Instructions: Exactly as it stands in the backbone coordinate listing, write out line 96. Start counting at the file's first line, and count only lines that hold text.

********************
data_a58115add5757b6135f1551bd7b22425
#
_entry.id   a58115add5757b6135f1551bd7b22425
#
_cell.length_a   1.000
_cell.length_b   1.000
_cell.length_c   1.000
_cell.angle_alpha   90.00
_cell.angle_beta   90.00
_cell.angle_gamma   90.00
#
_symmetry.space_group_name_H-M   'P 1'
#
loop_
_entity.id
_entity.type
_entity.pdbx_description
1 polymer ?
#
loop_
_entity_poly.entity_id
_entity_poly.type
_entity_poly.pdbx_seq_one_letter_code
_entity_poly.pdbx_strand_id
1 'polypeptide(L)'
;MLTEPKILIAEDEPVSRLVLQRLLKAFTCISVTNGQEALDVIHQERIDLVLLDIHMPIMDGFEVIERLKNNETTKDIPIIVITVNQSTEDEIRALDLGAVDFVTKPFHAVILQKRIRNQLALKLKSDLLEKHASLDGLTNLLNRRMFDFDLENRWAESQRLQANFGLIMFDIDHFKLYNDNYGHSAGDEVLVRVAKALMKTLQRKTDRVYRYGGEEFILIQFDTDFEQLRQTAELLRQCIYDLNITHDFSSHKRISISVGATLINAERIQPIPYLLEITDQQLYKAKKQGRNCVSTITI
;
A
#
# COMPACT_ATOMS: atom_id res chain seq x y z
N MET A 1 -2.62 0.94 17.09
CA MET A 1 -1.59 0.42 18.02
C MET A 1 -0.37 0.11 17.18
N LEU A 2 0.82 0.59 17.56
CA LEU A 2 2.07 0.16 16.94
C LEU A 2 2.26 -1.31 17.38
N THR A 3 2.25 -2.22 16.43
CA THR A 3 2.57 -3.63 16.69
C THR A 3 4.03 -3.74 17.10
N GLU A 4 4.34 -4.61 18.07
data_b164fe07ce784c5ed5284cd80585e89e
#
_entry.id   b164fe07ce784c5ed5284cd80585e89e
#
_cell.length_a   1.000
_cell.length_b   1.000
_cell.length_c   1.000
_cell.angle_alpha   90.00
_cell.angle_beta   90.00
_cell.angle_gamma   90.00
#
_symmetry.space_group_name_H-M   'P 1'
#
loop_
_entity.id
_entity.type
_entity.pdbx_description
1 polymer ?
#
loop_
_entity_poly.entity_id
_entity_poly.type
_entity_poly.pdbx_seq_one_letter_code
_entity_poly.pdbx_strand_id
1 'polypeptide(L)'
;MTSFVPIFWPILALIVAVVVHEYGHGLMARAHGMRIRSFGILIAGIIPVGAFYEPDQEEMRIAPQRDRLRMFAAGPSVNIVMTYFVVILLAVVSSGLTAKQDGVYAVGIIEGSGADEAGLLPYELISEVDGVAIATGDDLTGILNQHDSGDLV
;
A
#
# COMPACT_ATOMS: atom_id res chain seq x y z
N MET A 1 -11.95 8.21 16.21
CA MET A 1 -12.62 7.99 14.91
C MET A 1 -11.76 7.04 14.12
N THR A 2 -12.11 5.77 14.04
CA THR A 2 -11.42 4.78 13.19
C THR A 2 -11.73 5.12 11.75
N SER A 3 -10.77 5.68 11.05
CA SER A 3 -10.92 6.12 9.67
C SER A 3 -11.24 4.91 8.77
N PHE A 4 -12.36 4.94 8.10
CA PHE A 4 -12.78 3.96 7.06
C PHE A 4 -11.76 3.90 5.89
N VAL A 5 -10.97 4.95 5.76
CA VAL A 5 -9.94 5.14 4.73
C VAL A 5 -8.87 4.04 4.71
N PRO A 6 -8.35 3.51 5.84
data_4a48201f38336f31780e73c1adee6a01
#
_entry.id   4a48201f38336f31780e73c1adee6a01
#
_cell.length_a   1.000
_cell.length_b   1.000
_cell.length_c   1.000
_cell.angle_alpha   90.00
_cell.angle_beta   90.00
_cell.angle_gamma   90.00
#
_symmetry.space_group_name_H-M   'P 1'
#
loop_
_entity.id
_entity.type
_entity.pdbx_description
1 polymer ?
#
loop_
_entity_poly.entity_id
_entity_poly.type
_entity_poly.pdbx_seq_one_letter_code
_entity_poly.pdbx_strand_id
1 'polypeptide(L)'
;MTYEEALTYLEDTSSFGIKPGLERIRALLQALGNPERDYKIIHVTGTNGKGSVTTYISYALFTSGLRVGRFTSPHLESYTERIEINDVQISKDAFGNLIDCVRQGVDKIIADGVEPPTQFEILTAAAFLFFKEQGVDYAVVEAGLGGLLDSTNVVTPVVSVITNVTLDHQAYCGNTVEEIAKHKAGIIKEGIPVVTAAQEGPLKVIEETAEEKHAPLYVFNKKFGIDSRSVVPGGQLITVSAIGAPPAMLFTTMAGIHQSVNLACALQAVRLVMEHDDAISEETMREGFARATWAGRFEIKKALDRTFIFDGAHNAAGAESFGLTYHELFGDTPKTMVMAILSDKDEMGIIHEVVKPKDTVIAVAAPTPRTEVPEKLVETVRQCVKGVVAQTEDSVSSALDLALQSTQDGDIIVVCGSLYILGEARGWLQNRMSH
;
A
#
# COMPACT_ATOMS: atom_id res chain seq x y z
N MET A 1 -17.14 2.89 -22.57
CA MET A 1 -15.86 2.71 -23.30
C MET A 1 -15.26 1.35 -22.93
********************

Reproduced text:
_cell.angle_gamma   90.00